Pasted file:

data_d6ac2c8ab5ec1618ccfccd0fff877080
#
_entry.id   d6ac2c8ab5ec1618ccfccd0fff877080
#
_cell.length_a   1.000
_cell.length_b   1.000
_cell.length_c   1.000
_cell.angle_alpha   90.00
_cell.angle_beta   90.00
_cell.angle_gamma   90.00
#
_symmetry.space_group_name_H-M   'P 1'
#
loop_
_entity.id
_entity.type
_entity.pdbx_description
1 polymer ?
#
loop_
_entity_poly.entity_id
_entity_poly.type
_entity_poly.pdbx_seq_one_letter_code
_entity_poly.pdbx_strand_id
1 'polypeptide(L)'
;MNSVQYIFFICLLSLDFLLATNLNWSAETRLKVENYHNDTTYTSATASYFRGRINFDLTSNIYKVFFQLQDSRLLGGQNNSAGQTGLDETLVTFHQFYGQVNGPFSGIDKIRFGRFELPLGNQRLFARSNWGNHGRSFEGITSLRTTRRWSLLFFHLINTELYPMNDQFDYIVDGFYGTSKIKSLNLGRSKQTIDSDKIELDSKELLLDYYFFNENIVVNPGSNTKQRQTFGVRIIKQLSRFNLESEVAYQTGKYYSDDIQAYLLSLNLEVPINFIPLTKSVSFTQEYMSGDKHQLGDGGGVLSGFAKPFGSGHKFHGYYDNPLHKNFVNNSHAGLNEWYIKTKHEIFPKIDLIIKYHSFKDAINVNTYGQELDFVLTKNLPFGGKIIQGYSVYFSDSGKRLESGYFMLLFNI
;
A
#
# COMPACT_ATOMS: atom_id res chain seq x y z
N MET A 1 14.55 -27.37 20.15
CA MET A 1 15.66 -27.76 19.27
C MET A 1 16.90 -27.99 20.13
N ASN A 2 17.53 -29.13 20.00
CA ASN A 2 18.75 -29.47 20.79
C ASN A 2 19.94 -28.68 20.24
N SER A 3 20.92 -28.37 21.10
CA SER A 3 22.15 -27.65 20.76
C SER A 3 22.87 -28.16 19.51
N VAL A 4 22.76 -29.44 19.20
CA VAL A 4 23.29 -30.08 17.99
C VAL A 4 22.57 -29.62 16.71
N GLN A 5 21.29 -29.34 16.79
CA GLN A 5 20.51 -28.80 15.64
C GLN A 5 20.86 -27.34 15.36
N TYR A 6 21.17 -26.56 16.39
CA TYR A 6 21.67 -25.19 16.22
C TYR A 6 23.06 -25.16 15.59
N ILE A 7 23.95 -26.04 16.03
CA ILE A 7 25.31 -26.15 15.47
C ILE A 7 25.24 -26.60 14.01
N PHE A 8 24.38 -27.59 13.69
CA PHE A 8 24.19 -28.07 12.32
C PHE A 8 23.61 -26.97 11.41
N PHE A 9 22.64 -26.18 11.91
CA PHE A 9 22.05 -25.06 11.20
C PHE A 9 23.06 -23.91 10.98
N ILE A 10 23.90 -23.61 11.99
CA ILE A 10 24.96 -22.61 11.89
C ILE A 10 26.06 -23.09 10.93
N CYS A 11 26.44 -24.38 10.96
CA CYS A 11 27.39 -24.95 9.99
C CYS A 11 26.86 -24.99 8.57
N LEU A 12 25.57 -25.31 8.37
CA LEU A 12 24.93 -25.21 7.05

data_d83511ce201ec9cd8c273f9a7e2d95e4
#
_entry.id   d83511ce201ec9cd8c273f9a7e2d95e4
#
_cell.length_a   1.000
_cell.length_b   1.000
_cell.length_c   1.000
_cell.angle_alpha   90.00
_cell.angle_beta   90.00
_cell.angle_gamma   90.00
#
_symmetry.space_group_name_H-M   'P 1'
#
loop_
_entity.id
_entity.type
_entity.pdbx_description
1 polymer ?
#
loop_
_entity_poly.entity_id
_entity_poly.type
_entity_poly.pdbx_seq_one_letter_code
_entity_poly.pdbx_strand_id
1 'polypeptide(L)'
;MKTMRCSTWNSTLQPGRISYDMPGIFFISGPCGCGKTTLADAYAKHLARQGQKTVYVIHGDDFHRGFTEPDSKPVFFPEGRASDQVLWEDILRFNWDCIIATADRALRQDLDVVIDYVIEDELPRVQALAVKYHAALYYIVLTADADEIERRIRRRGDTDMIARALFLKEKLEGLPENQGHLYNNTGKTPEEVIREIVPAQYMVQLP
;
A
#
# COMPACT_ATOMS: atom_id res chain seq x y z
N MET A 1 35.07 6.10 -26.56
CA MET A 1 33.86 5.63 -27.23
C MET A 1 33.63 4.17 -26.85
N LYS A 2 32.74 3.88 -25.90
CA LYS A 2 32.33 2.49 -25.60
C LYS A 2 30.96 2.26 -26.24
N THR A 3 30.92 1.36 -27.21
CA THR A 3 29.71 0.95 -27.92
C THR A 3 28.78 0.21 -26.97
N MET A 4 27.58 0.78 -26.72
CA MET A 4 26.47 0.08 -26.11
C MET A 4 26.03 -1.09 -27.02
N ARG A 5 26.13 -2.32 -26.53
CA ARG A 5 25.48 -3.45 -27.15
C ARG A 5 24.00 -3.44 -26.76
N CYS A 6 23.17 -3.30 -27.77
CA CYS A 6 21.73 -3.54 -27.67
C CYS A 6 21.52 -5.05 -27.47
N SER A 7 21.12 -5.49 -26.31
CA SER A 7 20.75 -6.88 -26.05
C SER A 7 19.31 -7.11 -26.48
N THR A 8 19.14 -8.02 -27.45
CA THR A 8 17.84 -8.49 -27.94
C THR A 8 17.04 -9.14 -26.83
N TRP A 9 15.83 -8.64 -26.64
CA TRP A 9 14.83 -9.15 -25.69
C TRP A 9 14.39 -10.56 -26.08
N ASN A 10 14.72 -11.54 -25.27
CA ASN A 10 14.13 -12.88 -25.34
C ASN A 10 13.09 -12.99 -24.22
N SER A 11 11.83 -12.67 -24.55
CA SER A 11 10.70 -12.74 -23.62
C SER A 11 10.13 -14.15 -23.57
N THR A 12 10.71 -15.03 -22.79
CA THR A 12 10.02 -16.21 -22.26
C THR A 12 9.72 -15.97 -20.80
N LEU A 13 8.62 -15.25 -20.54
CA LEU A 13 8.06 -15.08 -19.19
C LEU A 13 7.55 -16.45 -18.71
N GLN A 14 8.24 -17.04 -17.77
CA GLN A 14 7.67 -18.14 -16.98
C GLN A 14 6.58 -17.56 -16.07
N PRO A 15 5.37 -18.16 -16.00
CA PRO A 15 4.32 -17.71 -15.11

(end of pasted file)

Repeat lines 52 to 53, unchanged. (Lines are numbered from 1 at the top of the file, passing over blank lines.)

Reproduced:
N PHE A 8 24.38 -27.59 13.69
CA PHE A 8 24.19 -28.07 12.32